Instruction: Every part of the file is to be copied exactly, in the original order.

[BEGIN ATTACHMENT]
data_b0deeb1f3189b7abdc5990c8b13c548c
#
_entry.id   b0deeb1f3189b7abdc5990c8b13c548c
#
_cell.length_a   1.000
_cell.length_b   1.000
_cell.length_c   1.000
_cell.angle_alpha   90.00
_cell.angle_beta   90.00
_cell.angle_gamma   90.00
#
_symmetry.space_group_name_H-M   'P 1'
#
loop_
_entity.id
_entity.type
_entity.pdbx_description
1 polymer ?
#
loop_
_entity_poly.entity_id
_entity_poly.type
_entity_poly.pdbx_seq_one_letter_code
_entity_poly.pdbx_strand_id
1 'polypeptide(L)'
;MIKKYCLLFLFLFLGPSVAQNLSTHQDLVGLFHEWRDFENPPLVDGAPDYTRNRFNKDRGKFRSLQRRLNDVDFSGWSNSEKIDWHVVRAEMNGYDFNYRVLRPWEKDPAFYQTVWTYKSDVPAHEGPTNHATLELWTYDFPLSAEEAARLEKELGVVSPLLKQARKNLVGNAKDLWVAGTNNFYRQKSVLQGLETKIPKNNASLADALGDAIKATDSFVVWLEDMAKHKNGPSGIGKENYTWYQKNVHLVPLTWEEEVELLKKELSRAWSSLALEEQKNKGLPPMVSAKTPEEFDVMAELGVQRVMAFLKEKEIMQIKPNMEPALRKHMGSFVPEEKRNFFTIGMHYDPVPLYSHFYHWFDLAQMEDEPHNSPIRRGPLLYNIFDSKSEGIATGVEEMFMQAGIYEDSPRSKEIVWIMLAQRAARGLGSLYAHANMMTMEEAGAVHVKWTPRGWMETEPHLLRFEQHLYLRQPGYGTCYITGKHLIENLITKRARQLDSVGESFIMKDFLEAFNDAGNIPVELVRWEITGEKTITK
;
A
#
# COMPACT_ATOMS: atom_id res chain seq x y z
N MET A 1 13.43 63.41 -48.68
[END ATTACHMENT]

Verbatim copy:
data_b0deeb1f3189b7abdc5990c8b13c548c
#
_entry.id   b0deeb1f3189b7abdc5990c8b13c548c
#
_cell.length_a   1.000
_cell.length_b   1.000
_cell.length_c   1.000
_cell.angle_alpha   90.00
_cell.angle_beta   90.00
_cell.angle_gamma   90.00
#
_symmetry.space_group_name_H-M   'P 1'
#
loop_
_entity.id
_entity.type
_entity.pdbx_description
1 polymer ?
#
loop_
_entity_poly.entity_id
_entity_poly.type
_entity_poly.pdbx_seq_one_letter_code
_entity_poly.pdbx_strand_id
1 'polypeptide(L)'
;MIKKYCLLFLFLFLGPSVAQNLSTHQDLVGLFHEWRDFENPPLVDGAPDYTRNRFNKDRGKFRSLQRRLNDVDFSGWSNSEKIDWHVVRAEMNGYDFNYRVLRPWEKDPAFYQTVWTYKSDVPAHEGPTNHATLELWTYDFPLSAEEAARLEKELGVVSPLLKQARKNLVGNAKDLWVAGTNNFYRQKSVLQGLETKIPKNNASLADALGDAIKATDSFVVWLEDMAKHKNGPSGIGKENYTWYQKNVHLVPLTWEEEVELLKKELSRAWSSLALEEQKNKGLPPMVSAKTPEEFDVMAELGVQRVMAFLKEKEIMQIKPNMEPALRKHMGSFVPEEKRNFFTIGMHYDPVPLYSHFYHWFDLAQMEDEPHNSPIRRGPLLYNIFDSKSEGIATGVEEMFMQAGIYEDSPRSKEIVWIMLAQRAARGLGSLYAHANMMTMEEAGAVHVKWTPRGWMETEPHLLRFEQHLYLRQPGYGTCYITGKHLIENLITKRARQLDSVGESFIMKDFLEAFNDAGNIPVELVRWEITGEKTITK
;
A
#
# COMPACT_ATOMS: atom_id res chain seq x y z
N MET A 1 13.43 63.41 -48.68